Multi-Level Marketing as “Gig” Work: Worker Motivations, Characteristics, and Outcomes in the U.S.

In: Journal of Labor and Society
Marguerite DeLiema School of Social Work, University of Minnesota, Twin Cities, 1404 Gortner Avenue, Falcon Heights, MN 55108, USA, Corresponding author, e-mail:

Search for other papers by Marguerite DeLiema in
Current site
Google Scholar
Stacie Bosley Department of Economics, Hamline University, 1536 Hewitt Avenue, St Paul, MN 55104, USA,

Search for other papers by Stacie Bosley in
Current site
Google Scholar
, and
Doug Shadel AARP Washington, 18000 International Boulevard, SeaTac, WA 98188, USA,

Search for other papers by Doug Shadel in
Current site
Google Scholar
Download Citation Get Permissions

Access options

Get access to the full article by using one of the access options below.

Institutional Login

Log in with Open Athens, Shibboleth, or your institutional credentials

Login via Institution


Buy instant access (PDF download and unlimited online access):



Multi-level marketing (mlm) firms offer recruits the opportunity to earn compensation through starting their own direct selling business and often characterize mlm work as part of the “gig” economy. mlm promotes flexibility, autonomy, and income potential but data suggest that most participants fail to make money. Decisions are made under uncertainty as there is asymmetric information on potential outcomes and their respective likelihood. We use the first nationally representative survey (N = 1016) to understand the motivations for participating in mlm “gigs,” the social and financial outcomes of participation, and the correlates of those outcomes. While approximately three-fourths of mlm workers report that they joined for financial returns, a similar share reported that they did not earn any profit. Results identify a mismatch between expectations and outcomes and underscore decision biases in the context of uncertain financial rewards alongside broader gig economy regulatory concerns.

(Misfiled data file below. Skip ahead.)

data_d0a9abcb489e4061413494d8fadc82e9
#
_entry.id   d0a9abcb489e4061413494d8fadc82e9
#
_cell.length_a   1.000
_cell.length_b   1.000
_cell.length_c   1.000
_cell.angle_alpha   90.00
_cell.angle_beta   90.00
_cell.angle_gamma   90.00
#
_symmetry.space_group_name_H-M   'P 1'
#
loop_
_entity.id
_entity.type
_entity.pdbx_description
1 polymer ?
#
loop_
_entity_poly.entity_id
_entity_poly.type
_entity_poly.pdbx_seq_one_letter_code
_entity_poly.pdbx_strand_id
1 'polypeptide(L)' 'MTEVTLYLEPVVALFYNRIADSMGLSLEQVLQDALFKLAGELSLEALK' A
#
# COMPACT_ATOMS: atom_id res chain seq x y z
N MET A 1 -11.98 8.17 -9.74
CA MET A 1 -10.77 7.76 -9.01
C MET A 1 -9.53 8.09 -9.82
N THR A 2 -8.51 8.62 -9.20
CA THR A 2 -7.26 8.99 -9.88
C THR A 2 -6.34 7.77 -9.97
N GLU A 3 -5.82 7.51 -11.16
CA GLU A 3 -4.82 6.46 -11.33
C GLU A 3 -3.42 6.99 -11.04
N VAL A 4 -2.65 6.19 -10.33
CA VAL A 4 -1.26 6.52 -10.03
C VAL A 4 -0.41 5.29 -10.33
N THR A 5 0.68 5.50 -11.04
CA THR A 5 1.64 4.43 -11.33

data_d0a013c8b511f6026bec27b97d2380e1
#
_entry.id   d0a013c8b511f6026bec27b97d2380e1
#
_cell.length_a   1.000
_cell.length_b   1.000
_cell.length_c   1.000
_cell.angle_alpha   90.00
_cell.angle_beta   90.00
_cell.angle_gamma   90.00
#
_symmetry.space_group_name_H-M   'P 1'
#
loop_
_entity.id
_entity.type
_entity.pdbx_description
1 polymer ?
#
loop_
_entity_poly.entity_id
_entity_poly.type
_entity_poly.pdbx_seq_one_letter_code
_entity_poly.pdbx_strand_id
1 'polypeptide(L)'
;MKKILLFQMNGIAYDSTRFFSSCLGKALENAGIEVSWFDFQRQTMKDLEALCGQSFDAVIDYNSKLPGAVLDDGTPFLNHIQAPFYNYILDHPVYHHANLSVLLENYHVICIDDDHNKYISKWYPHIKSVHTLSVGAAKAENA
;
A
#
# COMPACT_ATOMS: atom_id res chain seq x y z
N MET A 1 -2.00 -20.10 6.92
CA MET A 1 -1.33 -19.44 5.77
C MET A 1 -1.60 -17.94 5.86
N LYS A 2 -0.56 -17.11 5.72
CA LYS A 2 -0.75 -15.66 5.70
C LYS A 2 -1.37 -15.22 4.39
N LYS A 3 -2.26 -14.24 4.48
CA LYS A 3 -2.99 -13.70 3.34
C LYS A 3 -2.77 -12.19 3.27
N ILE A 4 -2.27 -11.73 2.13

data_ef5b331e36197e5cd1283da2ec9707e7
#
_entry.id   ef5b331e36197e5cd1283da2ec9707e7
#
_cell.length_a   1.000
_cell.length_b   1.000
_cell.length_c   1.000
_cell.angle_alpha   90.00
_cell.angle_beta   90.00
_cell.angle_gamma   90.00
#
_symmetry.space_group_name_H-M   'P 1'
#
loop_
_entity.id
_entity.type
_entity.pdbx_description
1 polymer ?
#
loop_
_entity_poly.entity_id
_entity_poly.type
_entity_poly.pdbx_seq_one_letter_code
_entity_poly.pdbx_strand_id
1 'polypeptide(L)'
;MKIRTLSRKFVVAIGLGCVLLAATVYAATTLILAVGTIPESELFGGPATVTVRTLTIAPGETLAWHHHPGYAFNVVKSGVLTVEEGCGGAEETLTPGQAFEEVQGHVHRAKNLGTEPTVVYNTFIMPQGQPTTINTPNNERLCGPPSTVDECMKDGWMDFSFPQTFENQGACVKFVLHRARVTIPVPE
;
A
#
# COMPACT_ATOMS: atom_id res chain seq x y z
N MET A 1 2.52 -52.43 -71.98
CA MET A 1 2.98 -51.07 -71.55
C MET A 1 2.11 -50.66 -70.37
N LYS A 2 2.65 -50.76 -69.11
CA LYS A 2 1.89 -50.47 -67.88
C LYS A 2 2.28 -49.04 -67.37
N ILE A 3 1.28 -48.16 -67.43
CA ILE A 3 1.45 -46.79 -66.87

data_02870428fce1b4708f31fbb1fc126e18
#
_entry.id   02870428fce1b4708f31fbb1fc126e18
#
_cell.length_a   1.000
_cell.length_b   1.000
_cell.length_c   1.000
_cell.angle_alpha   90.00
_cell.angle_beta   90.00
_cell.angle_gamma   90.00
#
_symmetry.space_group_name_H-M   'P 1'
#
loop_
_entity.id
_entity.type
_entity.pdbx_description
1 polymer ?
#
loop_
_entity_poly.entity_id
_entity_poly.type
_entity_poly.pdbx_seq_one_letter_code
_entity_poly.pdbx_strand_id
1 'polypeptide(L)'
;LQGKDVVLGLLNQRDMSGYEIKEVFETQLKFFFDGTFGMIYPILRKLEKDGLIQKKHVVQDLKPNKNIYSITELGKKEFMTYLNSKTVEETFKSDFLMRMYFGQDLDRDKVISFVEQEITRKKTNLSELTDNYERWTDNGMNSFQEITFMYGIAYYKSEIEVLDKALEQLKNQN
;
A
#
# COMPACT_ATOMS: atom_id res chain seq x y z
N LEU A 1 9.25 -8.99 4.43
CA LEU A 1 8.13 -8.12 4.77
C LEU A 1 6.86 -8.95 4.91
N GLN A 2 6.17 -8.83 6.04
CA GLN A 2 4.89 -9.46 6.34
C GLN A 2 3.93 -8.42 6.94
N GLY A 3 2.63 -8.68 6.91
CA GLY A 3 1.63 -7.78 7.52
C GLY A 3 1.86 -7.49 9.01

Content Metrics

All Time Past Year Past 30 Days
Abstract Views 2350 1095 91
Full Text Views 122 54 4
PDF Views & Downloads 231 93 8